Shawnee cakes and three sisters soup are some traditional recipes from the Shawnee Indians. Variations of these recipes were used by Native American tribes throughout North America and were also adapted by European settlers.
The exact origin of Shawnee cakes is unknown, but some historians believe the dish originally belonged to the Shawnee people. These simple fried corn cakes, also known as Johnny cakes and hoe cakes, are still widely consumed, particularly in the southeast and New England. One cup of cornmeal, 1 1/2 cups of boiling water and a pinch of salt are the basic ingredients, although some modern recipes substitute 1/2 cup of milk. Fry spoonfuls of the batter in a heavy skillet until crisp and golden brown on both sides.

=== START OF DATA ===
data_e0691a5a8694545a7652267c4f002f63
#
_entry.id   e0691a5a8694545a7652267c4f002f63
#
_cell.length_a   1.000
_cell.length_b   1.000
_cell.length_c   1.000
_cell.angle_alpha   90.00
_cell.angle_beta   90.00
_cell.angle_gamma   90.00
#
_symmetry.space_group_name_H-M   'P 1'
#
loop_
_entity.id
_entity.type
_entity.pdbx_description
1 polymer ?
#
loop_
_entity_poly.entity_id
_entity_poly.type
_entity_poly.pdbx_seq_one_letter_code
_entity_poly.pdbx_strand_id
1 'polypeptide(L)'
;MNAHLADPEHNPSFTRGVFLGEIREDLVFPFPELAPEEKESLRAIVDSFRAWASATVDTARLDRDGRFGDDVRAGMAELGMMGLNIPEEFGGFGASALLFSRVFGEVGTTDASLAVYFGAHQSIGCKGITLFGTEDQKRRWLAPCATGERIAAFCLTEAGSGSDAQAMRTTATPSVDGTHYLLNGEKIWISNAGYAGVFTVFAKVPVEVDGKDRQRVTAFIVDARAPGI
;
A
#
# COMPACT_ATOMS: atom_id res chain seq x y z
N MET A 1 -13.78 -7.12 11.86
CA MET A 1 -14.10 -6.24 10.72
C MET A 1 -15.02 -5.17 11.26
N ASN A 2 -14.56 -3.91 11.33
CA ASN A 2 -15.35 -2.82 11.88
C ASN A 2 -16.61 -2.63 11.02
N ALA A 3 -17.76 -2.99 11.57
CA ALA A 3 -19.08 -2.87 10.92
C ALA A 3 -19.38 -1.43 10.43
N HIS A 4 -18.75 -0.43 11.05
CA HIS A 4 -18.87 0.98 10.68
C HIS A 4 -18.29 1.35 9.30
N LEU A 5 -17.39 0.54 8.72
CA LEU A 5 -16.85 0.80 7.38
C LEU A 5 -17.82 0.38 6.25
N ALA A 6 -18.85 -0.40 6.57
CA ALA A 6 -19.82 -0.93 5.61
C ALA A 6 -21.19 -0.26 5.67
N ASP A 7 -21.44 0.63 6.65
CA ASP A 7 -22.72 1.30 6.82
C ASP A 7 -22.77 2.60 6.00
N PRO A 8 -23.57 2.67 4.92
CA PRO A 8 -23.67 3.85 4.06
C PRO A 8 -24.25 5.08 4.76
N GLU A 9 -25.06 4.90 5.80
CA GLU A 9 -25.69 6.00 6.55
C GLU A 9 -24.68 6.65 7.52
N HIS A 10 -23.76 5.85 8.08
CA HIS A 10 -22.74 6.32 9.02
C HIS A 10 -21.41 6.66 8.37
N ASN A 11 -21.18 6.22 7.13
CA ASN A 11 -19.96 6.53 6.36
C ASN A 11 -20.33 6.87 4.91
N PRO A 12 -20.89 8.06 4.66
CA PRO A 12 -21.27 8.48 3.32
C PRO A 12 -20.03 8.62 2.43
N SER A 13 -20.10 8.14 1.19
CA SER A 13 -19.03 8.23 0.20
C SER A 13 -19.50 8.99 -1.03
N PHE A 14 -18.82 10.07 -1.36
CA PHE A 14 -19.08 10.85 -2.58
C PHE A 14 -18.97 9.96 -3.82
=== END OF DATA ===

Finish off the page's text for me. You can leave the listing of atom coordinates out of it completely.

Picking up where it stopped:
Like many Native American tribes, the Shawnees depended on farming as an essential part of their food supply. Corn, beans and squash, or the three sisters, were a significant part of their cuisine and their culture. Combine 2 cups of canned hominy, 2 cups of trimmed green beans, 2 cups of cubed butternut squash and 1 1/2 cups of diced potatoes in a large stock pot with 5 cups of water and 1 1/2 tablespoons of chicken bouillon granules. Bring the mixture to a boil, and then simmer on low heat for 10 minutes. Stir 2 tablespoons of melted butter into 2 tablespoons of flour, add it to the soup, and cook over medium heat for five minutes.
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